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The Difference between Async Iterators and Observables

You can classify JavaScript code into two categories: imperative JavaScript and reactive JavaScript.
The Difference between Async Iterators and Observables
By Mastering JavaScript Tutorials • Issue #11 • View online
You can classify JavaScript code into two categories: imperative JavaScript and reactive JavaScript. Suppose you want to print a message whenever a user clicks on a div tag. Normally, you would just register a callback with the addEventListener function.

Reactive means responding to events without knowing where the events come from
Reactive means responding to events without knowing where the events come from
The event handler is an example of reactive JavaScript. The event handler runs in response to an event. It has no idea where the event came from, and it doesn’t have any influence on the code that emitted the event.
Writing this code in imperative style is possible, albeit more exotic. Here’s how you could write it in imperative style:
Promises and async/await wrap reactive code so you can use imperative style
Promises and async/await wrap reactive code so you can use imperative style
The for loop is an example of imperative JavaScript. Your code is explicitly responsible for awaiting the next click.
You might wonder whether imperative or reactive is better. The answer is that you need a little bit of both to write JavaScript effectively. Certain things are easier with reactive code, like listening to click events. Other things, like iterating through a Mongoose cursor, are easier with for loops and async/await (imperative), as opposed to callbacks (reactive).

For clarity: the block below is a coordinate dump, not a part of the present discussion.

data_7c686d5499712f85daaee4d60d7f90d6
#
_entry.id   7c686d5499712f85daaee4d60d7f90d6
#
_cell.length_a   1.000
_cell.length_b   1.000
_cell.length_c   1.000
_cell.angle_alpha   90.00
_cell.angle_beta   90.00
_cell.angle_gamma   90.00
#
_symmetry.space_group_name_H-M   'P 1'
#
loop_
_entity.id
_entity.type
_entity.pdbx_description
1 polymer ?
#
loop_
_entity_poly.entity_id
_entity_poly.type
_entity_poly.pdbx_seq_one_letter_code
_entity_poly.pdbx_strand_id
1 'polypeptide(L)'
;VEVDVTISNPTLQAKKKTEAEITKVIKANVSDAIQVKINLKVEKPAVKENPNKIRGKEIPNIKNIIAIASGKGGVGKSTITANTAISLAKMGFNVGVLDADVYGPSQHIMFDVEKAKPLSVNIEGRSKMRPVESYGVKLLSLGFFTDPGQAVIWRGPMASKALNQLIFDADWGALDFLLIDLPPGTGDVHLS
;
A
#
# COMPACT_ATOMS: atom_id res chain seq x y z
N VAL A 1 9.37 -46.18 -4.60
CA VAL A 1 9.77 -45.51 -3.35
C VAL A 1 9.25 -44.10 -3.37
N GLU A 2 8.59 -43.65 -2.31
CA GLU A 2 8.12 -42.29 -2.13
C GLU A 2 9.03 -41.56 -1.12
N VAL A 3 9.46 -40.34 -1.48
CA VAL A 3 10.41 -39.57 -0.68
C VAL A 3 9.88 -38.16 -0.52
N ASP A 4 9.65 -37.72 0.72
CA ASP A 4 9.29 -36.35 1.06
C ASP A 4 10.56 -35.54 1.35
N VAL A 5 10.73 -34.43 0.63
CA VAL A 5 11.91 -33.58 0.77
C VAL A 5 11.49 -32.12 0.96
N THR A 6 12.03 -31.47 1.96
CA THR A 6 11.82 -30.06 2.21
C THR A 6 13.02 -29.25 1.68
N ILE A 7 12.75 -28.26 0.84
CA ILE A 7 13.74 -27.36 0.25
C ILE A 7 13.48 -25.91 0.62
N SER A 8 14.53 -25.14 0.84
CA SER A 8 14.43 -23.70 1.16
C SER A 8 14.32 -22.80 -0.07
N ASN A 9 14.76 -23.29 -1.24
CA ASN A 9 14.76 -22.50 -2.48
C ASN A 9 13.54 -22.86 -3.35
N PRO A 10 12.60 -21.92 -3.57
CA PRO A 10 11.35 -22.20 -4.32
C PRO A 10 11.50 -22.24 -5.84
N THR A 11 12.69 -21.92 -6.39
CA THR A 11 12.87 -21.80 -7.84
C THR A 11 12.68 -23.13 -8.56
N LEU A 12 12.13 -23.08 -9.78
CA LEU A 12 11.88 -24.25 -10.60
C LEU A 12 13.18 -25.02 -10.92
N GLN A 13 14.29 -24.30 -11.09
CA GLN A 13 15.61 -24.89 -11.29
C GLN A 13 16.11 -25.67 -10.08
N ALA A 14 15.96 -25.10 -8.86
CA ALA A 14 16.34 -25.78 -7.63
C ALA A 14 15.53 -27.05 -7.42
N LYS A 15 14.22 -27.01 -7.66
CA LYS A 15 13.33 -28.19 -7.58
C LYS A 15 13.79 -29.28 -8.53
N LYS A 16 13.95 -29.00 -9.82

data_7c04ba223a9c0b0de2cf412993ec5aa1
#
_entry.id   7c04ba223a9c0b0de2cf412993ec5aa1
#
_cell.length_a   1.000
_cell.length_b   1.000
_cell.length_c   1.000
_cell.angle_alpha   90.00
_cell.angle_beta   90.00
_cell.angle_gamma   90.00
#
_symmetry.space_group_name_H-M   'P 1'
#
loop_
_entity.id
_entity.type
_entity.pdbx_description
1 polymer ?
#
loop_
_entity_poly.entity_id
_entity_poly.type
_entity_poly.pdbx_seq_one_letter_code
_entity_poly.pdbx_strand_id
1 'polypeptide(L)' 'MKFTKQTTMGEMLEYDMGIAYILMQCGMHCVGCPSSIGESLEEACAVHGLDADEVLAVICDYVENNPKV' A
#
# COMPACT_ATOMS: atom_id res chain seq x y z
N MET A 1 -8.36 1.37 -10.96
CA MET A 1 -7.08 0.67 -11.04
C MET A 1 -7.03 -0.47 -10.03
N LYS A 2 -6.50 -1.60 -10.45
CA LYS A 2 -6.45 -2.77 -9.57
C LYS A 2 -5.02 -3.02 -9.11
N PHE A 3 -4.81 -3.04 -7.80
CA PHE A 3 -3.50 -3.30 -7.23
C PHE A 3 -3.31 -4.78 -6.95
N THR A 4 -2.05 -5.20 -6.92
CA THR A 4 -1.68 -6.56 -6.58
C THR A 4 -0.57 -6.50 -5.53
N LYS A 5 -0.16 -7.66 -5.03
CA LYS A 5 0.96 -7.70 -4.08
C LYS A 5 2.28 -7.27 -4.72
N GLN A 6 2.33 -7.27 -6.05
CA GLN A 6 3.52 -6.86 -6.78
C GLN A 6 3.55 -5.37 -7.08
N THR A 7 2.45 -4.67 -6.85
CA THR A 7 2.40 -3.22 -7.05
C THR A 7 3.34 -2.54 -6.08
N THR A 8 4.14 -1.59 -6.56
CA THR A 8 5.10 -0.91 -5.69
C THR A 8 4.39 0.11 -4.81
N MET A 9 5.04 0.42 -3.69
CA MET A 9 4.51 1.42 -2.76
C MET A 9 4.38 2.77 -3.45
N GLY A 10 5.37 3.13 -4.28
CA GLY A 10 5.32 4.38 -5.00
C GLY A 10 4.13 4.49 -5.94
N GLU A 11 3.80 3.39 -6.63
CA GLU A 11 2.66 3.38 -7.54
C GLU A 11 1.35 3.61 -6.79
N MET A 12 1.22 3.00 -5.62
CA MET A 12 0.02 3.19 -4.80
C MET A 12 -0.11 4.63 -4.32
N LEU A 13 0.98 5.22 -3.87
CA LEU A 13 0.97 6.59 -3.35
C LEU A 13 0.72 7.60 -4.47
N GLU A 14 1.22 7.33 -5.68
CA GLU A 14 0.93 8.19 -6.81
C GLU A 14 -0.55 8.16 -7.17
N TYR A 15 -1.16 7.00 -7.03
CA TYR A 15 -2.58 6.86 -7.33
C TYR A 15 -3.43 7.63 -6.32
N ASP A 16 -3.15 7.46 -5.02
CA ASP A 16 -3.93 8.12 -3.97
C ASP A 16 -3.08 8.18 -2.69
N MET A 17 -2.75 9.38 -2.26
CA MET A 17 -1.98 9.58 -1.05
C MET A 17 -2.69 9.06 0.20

Before promises and async/await, JavaScript was written primarily in a reactive way: callback hell. However, now we have the choice to write async code in a reactive way or an imperative way. Reactive code can get tangled and hard to read, but imperative code has its quirks. For example, what happens if the user clicks twice in rapid succession with the below code?
Clicking twice within 1 second means this code will miss an event
Clicking twice within 1 second means this code will miss an event
Async iterators are an imperative construct: the underlying async operation will not proceed until you explicitly call the next() function. RxJS observables are reactive: RxJS executes your code in response to events, but you have no control over the events.
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